Exploring Mosquito Olfactory Preferences with Whole Body Volatilomics


In a talk at ASMS 2023, Stephanie Rankin-Turner of the Johns Hopkins Bloomberg School of Public Health detailed how thermal desorption–gas chromatography–mass spectrometry (TD–GC–MS) analyzed the body odor of humans to quantify mosquitos' attraction to them.

Stephanie Rankin-Turner of the Johns Hopkins Bloomberg School of Public Health in Baltimore, Maryland, USA presented a groundbreaking study at ASMS 2023, shedding light on the chemical basis of mosquito attraction to humans (1). The work of Rankin-Turner, Diego Giraldo, and Conor McMeniman, titled "Exploring Mosquito Olfactory Preferences with Whole Body Volatilomics," unveils a novel approach to identify key chemical features that drive mosquitoes' differential attraction to different individuals. The findings could pave the way for the development of chemical-based mosquito trapping methods and the discovery of new mosquito attractants and repellents.

nasty insect mosquito sitting on her hand and drinks the blood of the pierced skin | Image Credit: © nataba - stock.adobe.com

nasty insect mosquito sitting on her hand and drinks the blood of the pierced skin | Image Credit: © nataba - stock.adobe.com

Mosquitoes, particularly the African malaria mosquito Anopheles gambiae, rely on a combination of physical and chemosensory cues to locate humans for blood feeding. One critical cue is the complex blend of volatile organic compounds (VOCs) emitted through exhaled breath and skin. It is well-known that mosquitoes show varying preferences for different individuals, putting some at a higher risk of mosquito-borne diseases. However, the specific chemical basis for this differential attraction has remained elusive.

READ MORE: LCGC's exclusive interview with Stephanie Rankin-Turner about this study.

To unravel this mystery, the research team constructed a large-scale semi-field system in Macha, Zambia. The system allowed for the simultaneous study of whole body volatilomics, which involves analyzing the VOCs emitted by human bodies, and quantifying mosquito attraction to humans. Six tents containing sleeping participants were equipped with thermal desorption–gas chromatography–mass spectrometry (TD–GC–MS) systems to collect whole body odor samples onto sorbent tubes. Concurrently, the participants' odor was directed into a central flight cage housing 200 mosquitoes, enabling the quantification of mosquito attraction using an infrared video tracking system.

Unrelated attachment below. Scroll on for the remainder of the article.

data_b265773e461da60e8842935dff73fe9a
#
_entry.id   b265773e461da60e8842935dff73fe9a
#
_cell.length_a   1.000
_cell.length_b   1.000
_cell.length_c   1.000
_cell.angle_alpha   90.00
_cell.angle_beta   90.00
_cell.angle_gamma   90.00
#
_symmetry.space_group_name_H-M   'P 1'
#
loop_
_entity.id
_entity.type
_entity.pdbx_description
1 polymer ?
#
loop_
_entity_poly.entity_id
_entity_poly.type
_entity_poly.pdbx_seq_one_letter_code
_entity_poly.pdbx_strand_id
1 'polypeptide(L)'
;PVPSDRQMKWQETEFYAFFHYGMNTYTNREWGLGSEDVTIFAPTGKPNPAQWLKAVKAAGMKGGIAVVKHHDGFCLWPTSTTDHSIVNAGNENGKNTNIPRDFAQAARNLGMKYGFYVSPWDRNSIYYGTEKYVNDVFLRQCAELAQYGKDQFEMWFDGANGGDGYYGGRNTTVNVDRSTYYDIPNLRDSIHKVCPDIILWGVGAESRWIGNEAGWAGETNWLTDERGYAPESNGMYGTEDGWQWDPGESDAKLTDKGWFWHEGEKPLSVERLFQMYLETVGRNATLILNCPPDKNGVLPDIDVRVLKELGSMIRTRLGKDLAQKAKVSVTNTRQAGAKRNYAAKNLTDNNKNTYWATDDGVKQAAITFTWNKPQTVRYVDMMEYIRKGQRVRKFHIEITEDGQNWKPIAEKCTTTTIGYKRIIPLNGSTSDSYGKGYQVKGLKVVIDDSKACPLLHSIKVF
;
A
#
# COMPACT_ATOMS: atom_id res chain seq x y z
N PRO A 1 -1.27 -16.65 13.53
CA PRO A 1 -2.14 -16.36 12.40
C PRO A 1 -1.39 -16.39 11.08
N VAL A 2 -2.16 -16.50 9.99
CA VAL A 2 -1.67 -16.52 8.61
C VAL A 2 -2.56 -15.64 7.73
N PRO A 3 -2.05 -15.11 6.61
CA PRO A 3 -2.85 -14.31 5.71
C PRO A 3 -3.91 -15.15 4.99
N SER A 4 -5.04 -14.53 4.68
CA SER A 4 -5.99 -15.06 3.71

The team utilized partial least squares discriminant analysis (PLS-DA) to correlate specific VOC components of whole body emissions with high and low attractiveness to mosquitoes. The preliminary data revealed distinct chemical differences between individuals who were highly attractive to mosquitoes and those who were less attractive. Participants who ranked as more attractive exhibited higher levels of various chemical compounds, notably carboxylic acids and the methyl ketone acetoin, in their whole body odor. In contrast, the least attractive participant emitted larger amounts of eucalyptol, a known mosquito repellent and deodorizer. These findings suggest that the abundance of highly attractive compounds and the presence of repellents contribute to the differential attraction of mosquitoes to different individuals.

By identifying these key chemical features, the researchers have made significant strides in understanding mosquito olfactory preferences. The newfound knowledge opens doors to the development of innovative mosquito control strategies and the discovery of novel attractants and repellents. Ultimately, this research brings us closer to mitigating the risks of mosquito-borne diseases and protecting vulnerable populations.

For more coverage of ASMS 2023, click here.


(1) Rankin-Turner, S.; Giraldo, D.; McMeniman, C. Exploring Mosquito Olfactory Preferences with Whole Body Volatilomics. Presented at the 71st American Society for Mass Spectrometry Conference on Mass Spectrometry and Allied Topics, Houston, Texas, June 7, 2023.

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